Everything Was Beautiful

Spiritualized

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Everything Was Beautiful Review

by Fred Thomas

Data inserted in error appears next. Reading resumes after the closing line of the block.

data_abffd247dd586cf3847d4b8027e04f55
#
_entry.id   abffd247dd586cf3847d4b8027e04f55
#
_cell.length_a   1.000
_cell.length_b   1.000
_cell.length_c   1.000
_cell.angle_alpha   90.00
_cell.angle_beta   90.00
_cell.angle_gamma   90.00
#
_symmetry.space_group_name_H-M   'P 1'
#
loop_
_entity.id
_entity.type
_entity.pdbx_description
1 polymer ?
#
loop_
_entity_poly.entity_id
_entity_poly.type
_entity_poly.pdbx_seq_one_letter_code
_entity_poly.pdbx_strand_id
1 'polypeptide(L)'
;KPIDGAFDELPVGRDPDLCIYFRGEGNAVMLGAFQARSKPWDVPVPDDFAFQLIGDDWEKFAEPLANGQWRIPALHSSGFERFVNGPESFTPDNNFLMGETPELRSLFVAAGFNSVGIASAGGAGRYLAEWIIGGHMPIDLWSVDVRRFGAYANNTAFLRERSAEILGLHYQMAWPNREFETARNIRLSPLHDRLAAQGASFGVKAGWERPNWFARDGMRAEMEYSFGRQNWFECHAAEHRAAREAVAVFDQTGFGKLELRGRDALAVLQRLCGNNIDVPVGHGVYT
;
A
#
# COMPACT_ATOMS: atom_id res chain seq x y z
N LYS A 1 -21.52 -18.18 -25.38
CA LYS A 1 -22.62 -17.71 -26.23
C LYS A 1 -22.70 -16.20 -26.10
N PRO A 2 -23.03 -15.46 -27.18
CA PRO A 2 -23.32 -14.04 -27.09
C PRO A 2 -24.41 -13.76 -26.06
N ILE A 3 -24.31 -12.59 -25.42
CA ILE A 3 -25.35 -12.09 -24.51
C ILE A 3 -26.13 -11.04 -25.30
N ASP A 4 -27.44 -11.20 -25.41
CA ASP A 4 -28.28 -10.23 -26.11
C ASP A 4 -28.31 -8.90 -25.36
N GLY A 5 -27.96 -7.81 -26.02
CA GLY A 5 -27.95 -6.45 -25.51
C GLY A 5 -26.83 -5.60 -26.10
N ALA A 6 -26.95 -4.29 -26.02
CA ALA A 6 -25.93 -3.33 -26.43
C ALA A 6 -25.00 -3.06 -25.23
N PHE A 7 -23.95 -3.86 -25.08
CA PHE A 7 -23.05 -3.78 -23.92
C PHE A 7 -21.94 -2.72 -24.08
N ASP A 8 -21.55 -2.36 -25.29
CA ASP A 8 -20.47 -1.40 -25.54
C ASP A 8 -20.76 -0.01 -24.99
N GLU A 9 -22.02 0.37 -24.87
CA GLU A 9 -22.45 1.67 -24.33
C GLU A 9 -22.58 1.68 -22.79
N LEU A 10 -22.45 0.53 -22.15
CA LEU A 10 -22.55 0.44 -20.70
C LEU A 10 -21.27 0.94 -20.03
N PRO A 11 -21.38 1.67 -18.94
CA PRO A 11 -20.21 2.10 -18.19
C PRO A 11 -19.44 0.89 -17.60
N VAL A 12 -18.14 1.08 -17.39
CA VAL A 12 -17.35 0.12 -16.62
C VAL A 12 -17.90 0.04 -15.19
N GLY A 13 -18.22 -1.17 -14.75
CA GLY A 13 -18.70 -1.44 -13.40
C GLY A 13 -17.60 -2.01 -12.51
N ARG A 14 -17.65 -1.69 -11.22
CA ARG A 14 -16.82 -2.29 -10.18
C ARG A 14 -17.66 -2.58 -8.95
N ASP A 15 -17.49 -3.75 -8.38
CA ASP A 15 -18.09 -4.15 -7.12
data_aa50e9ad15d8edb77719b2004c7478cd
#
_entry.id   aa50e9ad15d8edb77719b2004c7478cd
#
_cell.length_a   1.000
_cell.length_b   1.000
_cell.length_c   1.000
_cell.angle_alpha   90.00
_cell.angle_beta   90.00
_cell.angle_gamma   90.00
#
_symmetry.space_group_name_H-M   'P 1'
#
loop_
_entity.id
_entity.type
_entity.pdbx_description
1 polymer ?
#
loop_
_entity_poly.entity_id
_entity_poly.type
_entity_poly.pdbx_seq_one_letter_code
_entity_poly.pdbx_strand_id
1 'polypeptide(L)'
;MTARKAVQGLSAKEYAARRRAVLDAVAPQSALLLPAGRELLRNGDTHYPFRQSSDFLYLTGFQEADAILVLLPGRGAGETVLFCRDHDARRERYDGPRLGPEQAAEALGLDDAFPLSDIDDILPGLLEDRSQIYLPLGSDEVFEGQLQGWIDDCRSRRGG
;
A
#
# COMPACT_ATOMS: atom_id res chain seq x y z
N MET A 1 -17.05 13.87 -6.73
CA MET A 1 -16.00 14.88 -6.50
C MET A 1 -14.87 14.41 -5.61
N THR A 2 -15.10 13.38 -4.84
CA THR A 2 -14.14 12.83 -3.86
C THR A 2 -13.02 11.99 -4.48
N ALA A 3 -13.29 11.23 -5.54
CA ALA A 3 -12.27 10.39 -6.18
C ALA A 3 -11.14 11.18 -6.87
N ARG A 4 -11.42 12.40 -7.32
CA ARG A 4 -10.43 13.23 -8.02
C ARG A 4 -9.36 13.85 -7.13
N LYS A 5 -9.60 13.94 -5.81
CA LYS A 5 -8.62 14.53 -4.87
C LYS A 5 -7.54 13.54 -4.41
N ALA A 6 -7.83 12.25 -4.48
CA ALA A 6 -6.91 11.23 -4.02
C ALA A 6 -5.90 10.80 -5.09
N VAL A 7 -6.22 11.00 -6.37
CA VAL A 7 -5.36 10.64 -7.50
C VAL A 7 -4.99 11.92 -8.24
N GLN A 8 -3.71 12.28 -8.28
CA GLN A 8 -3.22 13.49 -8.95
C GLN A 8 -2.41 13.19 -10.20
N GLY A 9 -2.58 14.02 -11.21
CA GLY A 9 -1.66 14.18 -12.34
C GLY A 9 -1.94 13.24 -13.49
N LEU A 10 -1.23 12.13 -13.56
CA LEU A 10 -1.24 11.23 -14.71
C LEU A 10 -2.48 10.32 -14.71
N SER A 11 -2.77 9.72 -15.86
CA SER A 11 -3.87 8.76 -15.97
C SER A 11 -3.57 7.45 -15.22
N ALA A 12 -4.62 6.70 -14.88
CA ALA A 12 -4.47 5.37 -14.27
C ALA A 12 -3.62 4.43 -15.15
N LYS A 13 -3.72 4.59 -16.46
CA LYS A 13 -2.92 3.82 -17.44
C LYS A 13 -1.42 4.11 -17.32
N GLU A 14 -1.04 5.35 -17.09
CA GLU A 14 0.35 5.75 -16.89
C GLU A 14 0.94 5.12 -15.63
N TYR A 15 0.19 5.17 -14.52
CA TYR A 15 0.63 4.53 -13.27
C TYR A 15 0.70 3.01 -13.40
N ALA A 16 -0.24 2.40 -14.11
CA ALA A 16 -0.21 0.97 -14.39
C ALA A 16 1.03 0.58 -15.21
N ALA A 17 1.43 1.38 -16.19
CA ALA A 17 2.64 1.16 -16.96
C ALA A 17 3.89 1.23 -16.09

By most rock & roll standards, Spiritualized's 2018 album And Nothing Hurt was a rush of fuzzy gospel and intergalactic blues, but compared to much of the band's 30-odd-year discography, it was subdued and even slight. Spiritualized founder and core member Jason Pierce had made a habit of crafting epic masterpieces that reshaped Phil Spector's jam-packed production into his own narcotic wall of sound, and though And Nothing Hurt filled up all available space with lush arrangements, the songs themselves were largely restrained and more distant than usual. Four years later, Everything Was Beautiful serves as both a counterpoint and a companion piece to its predecessor, with seven songs drawn from the same demo sessions that produced And Nothing Hurt delivering the full-boil performances and ecstatic power that seemed to be lying dormant in their sister songs. The difference is quickly apparent in exquisite opening track "Always Together with You," one of the most immediate and hypercharged songs Pierce has created in years. The song's devotional melody, soaring hooks, and mishmash of familiar rock idioms (doo wop backing vocals ping-ponging over stardusted percussion and Marc Bolan-styled guitar leads) all feel referential to the band's 1997 high-water-mark Ladies and Gentlemen, We Are Floating in Space. It's an undeniably beautiful album opener, and a reminder of just how specific of a musical language Pierce has built with Spiritualized as the project has gone on. A nervy bassline and trancey rhythms drive "Best Thing You Never Had," with a grungy horn section and full choir of backing vocalists bringing some Exile on Main St. energy to an otherwise motoric psychedelic rocker. More gospel vocals, burbling synths, and everything from bass harmonica to woodwinds congeal into radiant light on the joyous "The Mainline Song," and the nearly ten-minute closing track "I'm Coming Home Again" is a simmering dirge that builds in intensity until the tension finally breaks in the song's final 30 seconds. Only on the sighing country tune "Crazy" does the album briefly relax, with every other moment finding Pierce crowding his songs with overblown sonics and pushing the performances to their brink. It's one of the liveliest albums Spiritualized have made, and it's easy to imagine the passionate Everything Was Beautiful and the comparatively withdrawn And Nothing Hurt as two halves of a double-album statement. On its own, however, Everything Was Beautiful is delirious and exciting, a perfect distilment of the best parts of the band's various phases that feels reinvigorated and new.

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